CHARLESTON, SC (WCSC) - Faculty and students from the College of Charleston were in James Island Thursday testing out their newest high tech piece of equipment that will provide a unique view in future research projects.
The college's SenseFLY eBee drone took its maiden voyage today. The drone was recently purchased in order to assist the geology and archeology departments with research projects, as well as mapping hazardous areas, water quality, and storm patterns.
"It's a rapid deployment system," said Geology Assistant Professor Dr. John Chadwick. "We can go anywhere in the world really quickly. We can fly this thing, and we can take images from 400 feet up and do a map of a relatively large area really quickly."
The anxious group huddled in an open soccer field around a representative from SenseFLY, who helped teach the faculty and students how to fly the drone, as well as how to use the 3D mapping system. The system will use images that the drone takes while in flight to map out terrain.
Before the drone, Dr. Chadwick says the college had to use satellites or airplanes to get remote sensing data, but both those methods proved time restraining and costly. The drone will allow the two departments to get images immediately.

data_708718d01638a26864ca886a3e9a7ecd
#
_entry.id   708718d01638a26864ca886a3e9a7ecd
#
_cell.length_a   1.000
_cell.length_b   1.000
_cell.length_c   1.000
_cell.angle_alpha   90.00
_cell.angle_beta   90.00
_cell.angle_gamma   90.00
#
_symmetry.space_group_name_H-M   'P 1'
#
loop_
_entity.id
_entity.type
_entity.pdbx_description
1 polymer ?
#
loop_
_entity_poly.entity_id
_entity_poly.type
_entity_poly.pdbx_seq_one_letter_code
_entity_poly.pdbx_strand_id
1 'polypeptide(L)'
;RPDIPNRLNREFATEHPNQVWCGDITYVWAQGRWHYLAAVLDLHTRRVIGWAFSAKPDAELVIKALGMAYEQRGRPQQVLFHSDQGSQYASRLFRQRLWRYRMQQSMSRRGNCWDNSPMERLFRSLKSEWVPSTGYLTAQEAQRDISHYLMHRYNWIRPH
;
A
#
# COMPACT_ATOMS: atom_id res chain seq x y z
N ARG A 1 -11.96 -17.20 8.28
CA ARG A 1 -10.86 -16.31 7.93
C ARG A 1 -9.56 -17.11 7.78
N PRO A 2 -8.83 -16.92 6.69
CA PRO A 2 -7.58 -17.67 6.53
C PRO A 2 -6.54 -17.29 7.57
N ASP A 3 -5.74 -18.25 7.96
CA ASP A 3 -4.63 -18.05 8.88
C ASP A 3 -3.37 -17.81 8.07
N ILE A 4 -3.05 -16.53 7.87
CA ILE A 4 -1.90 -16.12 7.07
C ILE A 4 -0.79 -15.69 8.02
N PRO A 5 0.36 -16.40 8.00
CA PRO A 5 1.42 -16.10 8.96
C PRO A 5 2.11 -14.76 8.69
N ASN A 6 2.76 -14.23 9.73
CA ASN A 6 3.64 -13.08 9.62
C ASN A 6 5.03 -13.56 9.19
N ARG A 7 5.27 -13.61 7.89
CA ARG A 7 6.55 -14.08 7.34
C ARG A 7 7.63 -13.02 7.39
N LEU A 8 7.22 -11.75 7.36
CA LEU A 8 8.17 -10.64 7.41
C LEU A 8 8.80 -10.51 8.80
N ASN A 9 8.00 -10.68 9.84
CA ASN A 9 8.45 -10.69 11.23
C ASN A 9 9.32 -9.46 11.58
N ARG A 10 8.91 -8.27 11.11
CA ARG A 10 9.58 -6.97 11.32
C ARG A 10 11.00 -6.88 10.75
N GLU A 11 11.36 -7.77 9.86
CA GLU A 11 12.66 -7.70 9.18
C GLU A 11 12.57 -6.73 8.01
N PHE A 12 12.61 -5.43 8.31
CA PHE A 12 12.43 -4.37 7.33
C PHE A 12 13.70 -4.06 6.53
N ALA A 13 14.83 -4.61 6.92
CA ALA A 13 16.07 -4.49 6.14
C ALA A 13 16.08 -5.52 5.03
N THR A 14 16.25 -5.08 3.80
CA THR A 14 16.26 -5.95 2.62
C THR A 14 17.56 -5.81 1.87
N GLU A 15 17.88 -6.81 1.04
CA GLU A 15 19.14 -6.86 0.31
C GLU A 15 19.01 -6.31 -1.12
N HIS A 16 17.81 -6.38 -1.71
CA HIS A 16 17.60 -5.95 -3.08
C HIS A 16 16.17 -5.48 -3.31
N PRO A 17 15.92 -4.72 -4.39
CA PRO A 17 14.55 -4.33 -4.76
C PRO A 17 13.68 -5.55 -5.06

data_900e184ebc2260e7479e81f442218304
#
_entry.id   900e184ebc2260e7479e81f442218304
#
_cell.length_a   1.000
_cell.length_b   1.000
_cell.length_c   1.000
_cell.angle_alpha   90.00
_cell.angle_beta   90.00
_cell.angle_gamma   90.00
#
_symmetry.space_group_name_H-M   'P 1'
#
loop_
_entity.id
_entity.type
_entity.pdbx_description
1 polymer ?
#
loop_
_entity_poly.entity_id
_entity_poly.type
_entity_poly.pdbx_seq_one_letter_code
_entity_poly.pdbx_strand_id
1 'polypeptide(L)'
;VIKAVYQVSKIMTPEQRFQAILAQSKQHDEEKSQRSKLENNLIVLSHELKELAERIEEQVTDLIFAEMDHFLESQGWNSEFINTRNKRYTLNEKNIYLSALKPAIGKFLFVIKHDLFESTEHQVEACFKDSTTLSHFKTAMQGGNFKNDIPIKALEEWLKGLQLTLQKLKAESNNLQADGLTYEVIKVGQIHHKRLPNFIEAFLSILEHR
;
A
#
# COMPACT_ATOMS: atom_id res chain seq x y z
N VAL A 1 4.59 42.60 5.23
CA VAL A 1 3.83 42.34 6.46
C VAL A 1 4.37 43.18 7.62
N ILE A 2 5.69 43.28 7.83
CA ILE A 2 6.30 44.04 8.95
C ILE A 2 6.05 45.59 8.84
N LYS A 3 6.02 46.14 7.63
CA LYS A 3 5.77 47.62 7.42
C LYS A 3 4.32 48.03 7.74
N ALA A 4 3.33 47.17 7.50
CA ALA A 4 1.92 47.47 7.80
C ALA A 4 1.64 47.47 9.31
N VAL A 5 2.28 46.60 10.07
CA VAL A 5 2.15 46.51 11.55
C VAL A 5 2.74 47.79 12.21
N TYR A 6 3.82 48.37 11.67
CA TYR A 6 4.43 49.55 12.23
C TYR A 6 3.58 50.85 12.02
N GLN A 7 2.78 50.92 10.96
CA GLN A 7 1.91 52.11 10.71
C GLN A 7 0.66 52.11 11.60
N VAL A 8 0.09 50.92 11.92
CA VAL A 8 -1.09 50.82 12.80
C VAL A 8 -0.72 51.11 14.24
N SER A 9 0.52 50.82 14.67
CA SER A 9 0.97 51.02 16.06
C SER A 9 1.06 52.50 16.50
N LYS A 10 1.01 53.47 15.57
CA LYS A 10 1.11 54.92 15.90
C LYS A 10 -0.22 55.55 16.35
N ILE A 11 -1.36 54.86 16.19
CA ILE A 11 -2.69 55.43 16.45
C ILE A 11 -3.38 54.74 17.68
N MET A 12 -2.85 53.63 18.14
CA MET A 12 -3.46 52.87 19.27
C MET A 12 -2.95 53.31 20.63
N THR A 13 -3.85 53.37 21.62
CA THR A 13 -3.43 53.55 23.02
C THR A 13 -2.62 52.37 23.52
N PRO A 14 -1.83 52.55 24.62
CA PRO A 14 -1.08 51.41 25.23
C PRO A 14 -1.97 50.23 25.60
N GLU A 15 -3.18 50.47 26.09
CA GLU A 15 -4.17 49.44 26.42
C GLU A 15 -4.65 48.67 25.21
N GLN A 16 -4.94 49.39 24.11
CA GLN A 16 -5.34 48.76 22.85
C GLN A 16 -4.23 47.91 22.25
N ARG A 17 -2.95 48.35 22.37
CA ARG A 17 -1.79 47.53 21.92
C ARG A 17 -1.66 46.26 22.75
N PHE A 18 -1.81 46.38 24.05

"This is a system that allows us to do something rapidly to map things right after a hurricane hits, right after another natural disaster," said the professor. "A forest fire? We can be over top of that thing right away."
As a geology professor with a passion for volcanoes, Chadwick says he hopes to take the drone out west in the coming months and fly it over Mount St. Helens and map the lava flows, as well as map the day-to-day changes following an eruption.
"Anything you can monitor and map using remote sensing imagery, we can do with this drone," said Chadwick.
For those of you getting nervous about having a drone flying around town, no need to worry. Chadwick says the college will obey all FAA and safety regulations.